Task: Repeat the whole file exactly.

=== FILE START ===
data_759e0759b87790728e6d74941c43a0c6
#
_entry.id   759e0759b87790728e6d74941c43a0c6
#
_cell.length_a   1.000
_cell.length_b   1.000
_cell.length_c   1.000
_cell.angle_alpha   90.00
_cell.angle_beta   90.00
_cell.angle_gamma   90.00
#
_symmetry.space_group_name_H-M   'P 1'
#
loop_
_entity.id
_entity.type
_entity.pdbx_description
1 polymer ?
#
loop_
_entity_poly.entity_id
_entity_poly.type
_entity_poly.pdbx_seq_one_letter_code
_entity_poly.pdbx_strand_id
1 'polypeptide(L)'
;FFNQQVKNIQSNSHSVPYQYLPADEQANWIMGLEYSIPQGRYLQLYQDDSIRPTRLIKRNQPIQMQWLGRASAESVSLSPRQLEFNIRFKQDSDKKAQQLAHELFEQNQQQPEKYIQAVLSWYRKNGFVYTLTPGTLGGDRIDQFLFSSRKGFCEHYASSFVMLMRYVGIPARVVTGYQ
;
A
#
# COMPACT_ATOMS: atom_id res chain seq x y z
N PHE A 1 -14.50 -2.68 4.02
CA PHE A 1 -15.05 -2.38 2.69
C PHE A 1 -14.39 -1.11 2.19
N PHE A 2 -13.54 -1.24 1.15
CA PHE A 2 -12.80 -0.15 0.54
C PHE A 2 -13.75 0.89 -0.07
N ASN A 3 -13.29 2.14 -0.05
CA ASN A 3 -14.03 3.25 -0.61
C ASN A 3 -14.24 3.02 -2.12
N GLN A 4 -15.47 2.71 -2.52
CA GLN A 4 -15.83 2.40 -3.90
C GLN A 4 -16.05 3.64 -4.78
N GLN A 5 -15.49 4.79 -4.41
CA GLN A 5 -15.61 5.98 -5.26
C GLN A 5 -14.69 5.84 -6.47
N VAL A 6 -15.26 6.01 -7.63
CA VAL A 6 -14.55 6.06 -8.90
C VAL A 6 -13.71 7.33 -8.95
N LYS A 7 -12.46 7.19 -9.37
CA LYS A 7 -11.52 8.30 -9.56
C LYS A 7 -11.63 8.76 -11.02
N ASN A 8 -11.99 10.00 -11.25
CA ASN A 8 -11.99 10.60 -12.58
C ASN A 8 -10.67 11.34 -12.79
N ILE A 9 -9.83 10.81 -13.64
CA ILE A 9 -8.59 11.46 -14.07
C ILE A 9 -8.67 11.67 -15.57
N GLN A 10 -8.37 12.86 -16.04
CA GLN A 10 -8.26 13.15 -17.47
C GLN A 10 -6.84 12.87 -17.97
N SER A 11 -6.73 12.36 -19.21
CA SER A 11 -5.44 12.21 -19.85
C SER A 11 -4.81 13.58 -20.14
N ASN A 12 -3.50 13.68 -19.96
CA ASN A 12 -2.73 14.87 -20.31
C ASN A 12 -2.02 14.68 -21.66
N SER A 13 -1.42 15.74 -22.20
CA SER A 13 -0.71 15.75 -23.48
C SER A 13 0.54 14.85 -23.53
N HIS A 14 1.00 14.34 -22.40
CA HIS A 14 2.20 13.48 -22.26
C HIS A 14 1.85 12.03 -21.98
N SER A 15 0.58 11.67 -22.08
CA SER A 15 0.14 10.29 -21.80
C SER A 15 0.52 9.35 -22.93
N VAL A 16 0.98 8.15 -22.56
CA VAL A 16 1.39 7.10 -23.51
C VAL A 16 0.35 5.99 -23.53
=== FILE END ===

data_759e0759b87790728e6d74941c43a0c6
#
_entry.id   759e0759b87790728e6d74941c43a0c6
#
_cell.length_a   1.000
_cell.length_b   1.000
_cell.length_c   1.000
_cell.angle_alpha   90.00
_cell.angle_beta   90.00
_cell.angle_gamma   90.00
#
_symmetry.space_group_name_H-M   'P 1'
#
loop_
_entity.id
_entity.type
_entity.pdbx_description
1 polymer ?
#
loop_
_entity_poly.entity_id
_entity_poly.type
_entity_poly.pdbx_seq_one_letter_code
_entity_poly.pdbx_strand_id
1 'polypeptide(L)'
;FFNQQVKNIQSNSHSVPYQYLPADEQANWIMGLEYSIPQGRYLQLYQDDSIRPTRLIKRNQPIQMQWLGRASAESVSLSPRQLEFNIRFKQDSDKKAQQLAHELFEQNQQQPEKYIQAVLSWYRKNGFVYTLTPGTLGGDRIDQFLFSSRKGFCEHYASSFVMLMRYVGIPARVVTGYQ
;
A
#
# COMPACT_ATOMS: atom_id res chain seq x y z
N PHE A 1 -14.50 -2.68 4.02
CA PHE A 1 -15.05 -2.38 2.69
C PHE A 1 -14.39 -1.11 2.19
N PHE A 2 -13.54 -1.24 1.15
CA PHE A 2 -12.80 -0.15 0.54
C PHE A 2 -13.75 0.89 -0.07
N ASN A 3 -13.29 2.14 -0.05
CA ASN A 3 -14.03 3.25 -0.61
C ASN A 3 -14.24 3.02 -2.12
N GLN A 4 -15.47 2.71 -2.52
CA GLN A 4 -15.83 2.40 -3.90
C GLN A 4 -16.05 3.64 -4.78
N GLN A 5 -15.49 4.79 -4.41
CA GLN A 5 -15.61 5.98 -5.26
C GLN A 5 -14.69 5.84 -6.47
N VAL A 6 -15.26 6.01 -7.63
CA VAL A 6 -14.55 6.06 -8.90
C VAL A 6 -13.71 7.33 -8.95
N LYS A 7 -12.46 7.19 -9.37
CA LYS A 7 -11.52 8.30 -9.56
C LYS A 7 -11.63 8.76 -11.02
N ASN A 8 -11.99 10.00 -11.25
CA ASN A 8 -11.99 10.60 -12.58
C ASN A 8 -10.67 11.34 -12.79
N ILE A 9 -9.83 10.81 -13.64
CA ILE A 9 -8.59 11.46 -14.07
C ILE A 9 -8.67 11.67 -15.57
N GLN A 10 -8.37 12.86 -16.04
CA GLN A 10 -8.26 13.15 -17.47
C GLN A 10 -6.84 12.87 -17.97
N SER A 11 -6.73 12.36 -19.21
CA SER A 11 -5.44 12.21 -19.85
C SER A 11 -4.81 13.58 -20.14
N ASN A 12 -3.50 13.68 -19.96
CA ASN A 12 -2.73 14.87 -20.31
C ASN A 12 -2.02 14.68 -21.66
N SER A 13 -1.42 15.74 -22.20
CA SER A 13 -0.71 15.75 -23.48
C SER A 13 0.54 14.85 -23.53
N HIS A 14 1.00 14.34 -22.40
CA HIS A 14 2.20 13.48 -22.26
C HIS A 14 1.85 12.03 -21.98
N SER A 15 0.58 11.67 -22.08
CA SER A 15 0.14 10.29 -21.80
C SER A 15 0.52 9.35 -22.93
N VAL A 16 0.98 8.15 -22.56
CA VAL A 16 1.39 7.10 -23.51
C VAL A 16 0.35 5.99 -23.53